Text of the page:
Finally, nobody is completely honest, either with themselves or with you. Sometimes we repeat what others say without giving it much thought. Sometimes we have a nagging feeling there’s some big logical disconnect in what we’re saying but we don’t have the time to rethink it all. Sometimes we live in a fantasy world because the real world is just too painful. And sometimes we have a hidden agenda that we’re not going to share with you.

I say this as someone who’s had to sit and listen as my transgender “community leaders” regurgitated dismissive characterizations of my subgroup in radio interviews. As someone who’s read blog posts claiming that we don’t belong in the community, even though the same bloggers are happy to claim us at fundraising time. As someone who has read dozens of tweets and Facebook posts on transgender topics by outsider “allies” – friends, neighbors, colleagues, students – that center the noisiest subgroup in our community and erase the group that I belong to.

You can’t include me by hiring that genderqueer kid who gave the cool speech at campus Pride last year. You can’t include me by co-authoring a paper with the late transitioner who bent your ear about access to hormones at the Decolonizing Culture Conference. You can’t include me by interviewing the director of the local Gender Authenticity Center, or by reading the book by that woman who was on Oprah.

In fact, if you hadn’t read my blog or my Twitter feed, you might not even know that I exist to be included. And even if you find me and manage to include me, that’s no guarantee that you haven’t missed some equally important, unrepresented segment of the transgender community that I’m also completely unaware of.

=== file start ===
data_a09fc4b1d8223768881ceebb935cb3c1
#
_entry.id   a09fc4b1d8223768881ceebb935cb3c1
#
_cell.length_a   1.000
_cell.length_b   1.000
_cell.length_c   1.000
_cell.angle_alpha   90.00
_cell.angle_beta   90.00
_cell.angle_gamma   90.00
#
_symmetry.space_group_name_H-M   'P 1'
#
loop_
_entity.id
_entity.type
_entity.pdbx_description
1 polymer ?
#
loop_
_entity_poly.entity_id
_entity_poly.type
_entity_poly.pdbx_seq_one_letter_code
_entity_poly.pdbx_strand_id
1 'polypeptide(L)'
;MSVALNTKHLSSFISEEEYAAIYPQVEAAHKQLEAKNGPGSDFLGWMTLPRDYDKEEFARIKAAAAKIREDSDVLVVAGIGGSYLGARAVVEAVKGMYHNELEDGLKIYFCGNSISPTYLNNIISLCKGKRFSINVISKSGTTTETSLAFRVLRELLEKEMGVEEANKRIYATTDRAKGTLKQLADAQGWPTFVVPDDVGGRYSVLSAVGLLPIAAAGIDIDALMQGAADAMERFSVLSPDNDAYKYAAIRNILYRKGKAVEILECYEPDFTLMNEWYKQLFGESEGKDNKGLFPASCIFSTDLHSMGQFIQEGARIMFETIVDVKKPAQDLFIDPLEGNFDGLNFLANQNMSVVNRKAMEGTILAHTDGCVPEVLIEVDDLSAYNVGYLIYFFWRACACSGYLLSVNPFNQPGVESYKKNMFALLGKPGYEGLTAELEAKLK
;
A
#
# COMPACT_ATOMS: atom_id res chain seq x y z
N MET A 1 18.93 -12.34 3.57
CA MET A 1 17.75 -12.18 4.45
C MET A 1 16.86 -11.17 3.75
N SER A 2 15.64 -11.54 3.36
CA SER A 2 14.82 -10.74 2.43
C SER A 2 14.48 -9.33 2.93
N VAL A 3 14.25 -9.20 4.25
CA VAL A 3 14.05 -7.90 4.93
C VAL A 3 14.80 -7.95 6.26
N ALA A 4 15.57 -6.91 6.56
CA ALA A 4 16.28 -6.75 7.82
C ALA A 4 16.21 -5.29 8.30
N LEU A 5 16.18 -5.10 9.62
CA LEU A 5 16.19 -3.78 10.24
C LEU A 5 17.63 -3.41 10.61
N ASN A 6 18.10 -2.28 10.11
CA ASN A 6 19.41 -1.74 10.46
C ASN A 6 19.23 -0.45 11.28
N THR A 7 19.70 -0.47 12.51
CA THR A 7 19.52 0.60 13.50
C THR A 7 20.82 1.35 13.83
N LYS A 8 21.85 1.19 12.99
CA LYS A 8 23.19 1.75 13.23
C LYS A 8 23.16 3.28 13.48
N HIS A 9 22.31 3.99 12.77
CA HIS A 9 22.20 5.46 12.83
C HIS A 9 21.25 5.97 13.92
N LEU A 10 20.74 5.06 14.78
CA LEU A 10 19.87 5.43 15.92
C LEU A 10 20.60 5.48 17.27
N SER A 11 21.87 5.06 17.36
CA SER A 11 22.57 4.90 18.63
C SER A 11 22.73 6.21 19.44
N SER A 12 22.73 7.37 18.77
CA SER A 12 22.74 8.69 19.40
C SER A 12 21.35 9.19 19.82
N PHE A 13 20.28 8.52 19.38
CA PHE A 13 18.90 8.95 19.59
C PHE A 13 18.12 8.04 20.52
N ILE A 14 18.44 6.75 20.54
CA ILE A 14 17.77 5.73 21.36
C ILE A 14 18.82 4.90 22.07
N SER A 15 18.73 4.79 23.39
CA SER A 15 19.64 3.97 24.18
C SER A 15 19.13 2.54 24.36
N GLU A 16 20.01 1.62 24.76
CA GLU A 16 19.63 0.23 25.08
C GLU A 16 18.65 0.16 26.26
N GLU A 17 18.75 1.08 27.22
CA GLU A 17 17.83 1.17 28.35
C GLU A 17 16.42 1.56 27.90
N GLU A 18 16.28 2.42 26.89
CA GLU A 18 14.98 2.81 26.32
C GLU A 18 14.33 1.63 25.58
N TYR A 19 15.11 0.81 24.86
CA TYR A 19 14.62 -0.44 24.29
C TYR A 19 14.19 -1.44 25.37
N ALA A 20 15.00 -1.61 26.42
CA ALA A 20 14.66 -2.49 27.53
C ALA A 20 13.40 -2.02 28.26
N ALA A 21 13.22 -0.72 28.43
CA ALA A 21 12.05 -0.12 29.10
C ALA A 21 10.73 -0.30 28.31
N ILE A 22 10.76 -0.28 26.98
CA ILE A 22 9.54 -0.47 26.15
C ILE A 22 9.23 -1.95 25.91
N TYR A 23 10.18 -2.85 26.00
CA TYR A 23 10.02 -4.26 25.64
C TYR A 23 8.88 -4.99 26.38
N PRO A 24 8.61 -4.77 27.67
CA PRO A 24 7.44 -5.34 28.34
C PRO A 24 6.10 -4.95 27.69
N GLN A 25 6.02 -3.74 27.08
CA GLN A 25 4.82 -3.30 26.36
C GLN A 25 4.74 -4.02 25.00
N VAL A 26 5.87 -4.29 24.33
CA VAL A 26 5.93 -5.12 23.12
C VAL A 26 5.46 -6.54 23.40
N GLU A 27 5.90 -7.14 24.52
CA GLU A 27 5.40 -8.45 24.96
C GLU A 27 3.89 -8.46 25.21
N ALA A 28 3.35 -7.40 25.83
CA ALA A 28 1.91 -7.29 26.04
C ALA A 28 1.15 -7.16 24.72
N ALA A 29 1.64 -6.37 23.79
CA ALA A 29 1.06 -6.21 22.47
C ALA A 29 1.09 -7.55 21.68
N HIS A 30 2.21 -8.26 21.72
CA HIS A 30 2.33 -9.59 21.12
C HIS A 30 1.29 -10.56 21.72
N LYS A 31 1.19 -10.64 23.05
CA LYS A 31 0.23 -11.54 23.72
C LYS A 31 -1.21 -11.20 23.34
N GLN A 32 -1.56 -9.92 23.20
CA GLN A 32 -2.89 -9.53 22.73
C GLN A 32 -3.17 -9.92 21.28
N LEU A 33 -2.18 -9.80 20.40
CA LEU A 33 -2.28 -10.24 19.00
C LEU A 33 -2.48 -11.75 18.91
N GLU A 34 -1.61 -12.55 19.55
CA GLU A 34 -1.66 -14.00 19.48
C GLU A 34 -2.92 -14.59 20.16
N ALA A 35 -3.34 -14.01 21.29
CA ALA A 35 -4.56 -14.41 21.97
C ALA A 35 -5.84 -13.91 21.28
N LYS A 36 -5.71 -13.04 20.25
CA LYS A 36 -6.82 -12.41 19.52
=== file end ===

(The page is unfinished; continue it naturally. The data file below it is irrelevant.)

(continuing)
You can’t include everyone. It’s just not going to happen. We need to be mindful of this and set our expectations accordingly about what we know, and how far we can generalize that knowledge.

This is why in the question and answer period, I asked Posner if she would accept my interpreting her speech as a call for humility. She responded by saying that it was actually a call for hubris on the part of the excluded and silenced groups. Later at the reception I proposed a synthesis where hubris was called for on the part of those less powerful, and humility on the part of those with more power.

Posner accepted my synthesis at the time, but thinking about it now in the light of what I just wrote about how the oppressed can oppress, I’m not sure I’m comfortable with it any more. Calling for hubris from those less powerful sounds like an invitation to self-appointed “community leaders” to promote their vision of the community, without stopping to reflect on the possibility that they might be excluding or silencing others in turn.

Humility is most important for those of us with the most power. We need to keep that perspective on what we do. But it is still important for those of us with the least power. It is never not important. If Posner will not call for humility, then I will. Justice is hard. Please, be humble. Let every feeling of power be an invitation to humility. And thanks.